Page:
Captain Nick Barker joined the Navy in 1951 and saw service in most parts of the globe, with eight sea-going commands including commanding Endurance before and during the Falklands War. He retired from the Navy whilst in command of HMS Sheffield in 1988 and began his commercial career, founding and managing an international trading company. He sadly died in 1997.
--This text refers to the
'Si vis pacem, para bellum' - Publius Flavius Vegetius Renatus, De Re Militari, book 3
There will be many books published and re-published to celebrate the thirtieth anniversary of our victory in the Falklands. This is the one to start with.
Command of the Ice Patrol Ship must have been the most unusual Captain's job in the Royal Navy. Besides a conventional naval presence - in an area where Defence Diplomacy presents unusual challenges, and relating to a continent where national jurisdiction is not well defined - there was support to be given to the British Antarctic Survey, the Scott Polar Institute, and other scientific bodies, and continuing hydrographic tasks for which the ship was additionally equipped. The 1980 HMS Endurance also carried an intelligence gathering suite in advance of anything in any other British warship, and its manning included fluent Spanish speakers. In 1980-2 there was also support needed for several BBC and other filming projects. There was a responsibility to the Governor of the Falkland Island Dependencies which included taking the Governor on an annual tour of his parish. The MoD, the Department of Education and Science, and the Foreign and Commonwealth Office jostled for priority, and presumably back in Whitehall reams of paper poured forth contesting funding for what, although basically unarmed, was from 1975 to 1982 the only regular British warship presence in the entire southern hemisphere. Barker explains all this and, even without the war which comes upon him in the second half of the book, he provides an entertaining and comprehensive guide to this (to most of us) unfamiliar area.Read more ›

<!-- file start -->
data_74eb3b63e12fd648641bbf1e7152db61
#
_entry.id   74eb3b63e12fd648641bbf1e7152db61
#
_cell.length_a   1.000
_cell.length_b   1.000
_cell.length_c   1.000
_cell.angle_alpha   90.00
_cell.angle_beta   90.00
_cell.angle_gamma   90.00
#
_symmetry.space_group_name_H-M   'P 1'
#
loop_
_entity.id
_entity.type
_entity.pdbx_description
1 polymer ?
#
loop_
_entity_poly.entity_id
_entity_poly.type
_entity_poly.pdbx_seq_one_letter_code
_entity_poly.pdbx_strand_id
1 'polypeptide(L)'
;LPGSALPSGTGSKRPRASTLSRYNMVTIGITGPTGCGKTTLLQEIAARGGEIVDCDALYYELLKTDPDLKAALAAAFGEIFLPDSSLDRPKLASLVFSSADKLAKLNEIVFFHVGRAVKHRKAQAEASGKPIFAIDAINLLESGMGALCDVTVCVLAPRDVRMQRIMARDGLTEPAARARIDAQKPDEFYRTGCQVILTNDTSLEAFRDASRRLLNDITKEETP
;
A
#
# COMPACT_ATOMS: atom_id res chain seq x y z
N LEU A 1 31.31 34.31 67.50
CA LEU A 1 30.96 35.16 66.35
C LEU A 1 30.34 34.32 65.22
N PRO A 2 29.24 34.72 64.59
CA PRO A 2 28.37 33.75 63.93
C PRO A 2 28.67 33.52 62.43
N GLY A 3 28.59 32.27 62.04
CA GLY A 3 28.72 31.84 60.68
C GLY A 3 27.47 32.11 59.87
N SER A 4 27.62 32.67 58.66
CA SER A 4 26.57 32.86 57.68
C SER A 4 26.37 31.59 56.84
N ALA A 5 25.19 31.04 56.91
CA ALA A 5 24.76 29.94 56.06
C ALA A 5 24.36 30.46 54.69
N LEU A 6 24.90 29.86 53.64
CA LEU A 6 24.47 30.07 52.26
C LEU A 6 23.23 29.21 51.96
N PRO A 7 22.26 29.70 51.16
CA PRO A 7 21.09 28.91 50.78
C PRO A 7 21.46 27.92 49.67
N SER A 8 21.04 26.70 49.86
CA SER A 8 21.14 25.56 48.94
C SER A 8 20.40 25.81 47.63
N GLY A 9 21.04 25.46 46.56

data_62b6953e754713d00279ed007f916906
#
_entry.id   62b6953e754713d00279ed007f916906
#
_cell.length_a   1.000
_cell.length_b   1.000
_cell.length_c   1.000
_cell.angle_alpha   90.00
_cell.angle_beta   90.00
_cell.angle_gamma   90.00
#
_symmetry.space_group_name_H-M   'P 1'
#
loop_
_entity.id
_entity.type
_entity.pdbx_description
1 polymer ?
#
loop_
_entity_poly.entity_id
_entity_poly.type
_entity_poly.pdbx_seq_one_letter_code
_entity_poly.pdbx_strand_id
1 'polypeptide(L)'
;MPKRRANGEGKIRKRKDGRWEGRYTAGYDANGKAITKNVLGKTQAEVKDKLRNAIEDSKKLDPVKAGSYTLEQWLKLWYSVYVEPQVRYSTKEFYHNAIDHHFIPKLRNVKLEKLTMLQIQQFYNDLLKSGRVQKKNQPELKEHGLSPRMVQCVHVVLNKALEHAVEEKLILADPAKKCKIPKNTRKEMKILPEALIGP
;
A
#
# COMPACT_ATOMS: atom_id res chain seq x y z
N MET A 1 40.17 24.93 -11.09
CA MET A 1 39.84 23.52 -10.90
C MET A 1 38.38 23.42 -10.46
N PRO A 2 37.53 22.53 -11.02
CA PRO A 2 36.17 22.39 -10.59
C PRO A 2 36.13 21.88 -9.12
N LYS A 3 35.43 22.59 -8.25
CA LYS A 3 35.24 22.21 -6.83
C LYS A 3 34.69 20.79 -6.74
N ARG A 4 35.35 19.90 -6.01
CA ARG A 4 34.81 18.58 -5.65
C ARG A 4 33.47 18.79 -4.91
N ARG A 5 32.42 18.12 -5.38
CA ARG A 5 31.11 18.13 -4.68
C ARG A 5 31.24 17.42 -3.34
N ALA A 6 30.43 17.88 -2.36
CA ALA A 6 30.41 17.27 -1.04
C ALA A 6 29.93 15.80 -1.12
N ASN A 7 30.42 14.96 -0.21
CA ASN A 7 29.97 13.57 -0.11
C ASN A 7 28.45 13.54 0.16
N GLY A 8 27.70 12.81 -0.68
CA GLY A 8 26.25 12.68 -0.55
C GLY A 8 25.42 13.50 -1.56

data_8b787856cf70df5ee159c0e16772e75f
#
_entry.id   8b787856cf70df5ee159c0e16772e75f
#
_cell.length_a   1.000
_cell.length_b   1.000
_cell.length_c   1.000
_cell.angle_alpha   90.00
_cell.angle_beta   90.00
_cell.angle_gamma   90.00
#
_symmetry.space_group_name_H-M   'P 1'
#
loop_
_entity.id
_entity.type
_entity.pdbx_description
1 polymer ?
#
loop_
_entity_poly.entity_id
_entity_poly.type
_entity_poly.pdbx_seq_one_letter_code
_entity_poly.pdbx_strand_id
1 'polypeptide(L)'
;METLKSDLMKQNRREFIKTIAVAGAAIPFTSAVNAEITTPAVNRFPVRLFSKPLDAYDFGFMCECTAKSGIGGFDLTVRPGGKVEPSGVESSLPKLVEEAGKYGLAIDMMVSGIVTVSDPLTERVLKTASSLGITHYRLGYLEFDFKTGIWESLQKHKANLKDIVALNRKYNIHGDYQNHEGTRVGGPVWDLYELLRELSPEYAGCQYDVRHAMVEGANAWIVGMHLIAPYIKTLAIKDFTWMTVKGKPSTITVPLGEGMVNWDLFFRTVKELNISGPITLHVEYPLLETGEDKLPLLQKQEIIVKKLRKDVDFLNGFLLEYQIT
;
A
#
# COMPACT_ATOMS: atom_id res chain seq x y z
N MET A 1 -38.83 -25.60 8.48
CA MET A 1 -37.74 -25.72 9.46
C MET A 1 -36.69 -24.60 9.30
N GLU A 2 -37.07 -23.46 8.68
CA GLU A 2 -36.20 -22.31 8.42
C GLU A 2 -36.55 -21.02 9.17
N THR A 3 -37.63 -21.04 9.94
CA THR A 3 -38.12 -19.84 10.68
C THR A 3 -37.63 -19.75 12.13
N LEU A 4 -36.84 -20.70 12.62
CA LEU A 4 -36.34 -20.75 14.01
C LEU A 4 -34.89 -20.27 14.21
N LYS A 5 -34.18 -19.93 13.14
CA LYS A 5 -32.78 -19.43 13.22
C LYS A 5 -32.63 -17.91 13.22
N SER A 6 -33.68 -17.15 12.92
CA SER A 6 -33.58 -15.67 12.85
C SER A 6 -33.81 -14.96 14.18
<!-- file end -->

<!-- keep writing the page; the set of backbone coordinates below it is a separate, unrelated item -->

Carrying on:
In the greater scheme of world affairs and history the Falklands war is little more than a foot note and a war which is probably of limited interest to anybody not from the belligerent nations of the islands themselves yet this short, brutal war was a pivotal event in the recent histories of both the UK and Argentina and it has produced a remarkably rich literature. In the aftermath of the war memoirs proliferated from British participants, from those at the top of the command chain such as Sandy Woodward down to enlisted men. Some of these memoirs fully deserve the status of classics of their genre, in particular "Amphibious Assault Falklands", "Reasons in Writing" and "100 Days". This book is one of the best books to be written by a participant and one of the more important books written on the war and deserves a place in the library of anybody with an interest in the subject. As offered in the title, Nick Barker was the Captain of the ice patrol ship Endurance, the Endurance was a slightly navalised Danish merchant vessel bought by the Royal Navy, although ice strengthened she was not actually an ice breaker and with the exception of a powerful communications and signals intelligence suite and her helicopters was pretty much still a merchant vessel in terms of capability. Remarkably, despite her humble origins and limited military capabilities she flew the flag for Britain's naval presence in the Antarctic for many years and had a political importance far above anything her humble origins and capabilities might suggest.Read more ›
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This a fascinating read that just confirms the astonishing stupidity of the Whitehall mandarins, politicians and senior military prior to and during the Falklands war. After reading this book I re-read the Franks report on the war. In it there is the statement Captain Barker did not give any warning of imminent invasion. This is astonishingly disingenuous statement since the warning given could only have been interpreted as very strong clues to the fact that an invasion was being planned. A lamentable failure at the highest level of Government and the MOD who could have saved hundreds of lives and millions of pounds of expenditure.
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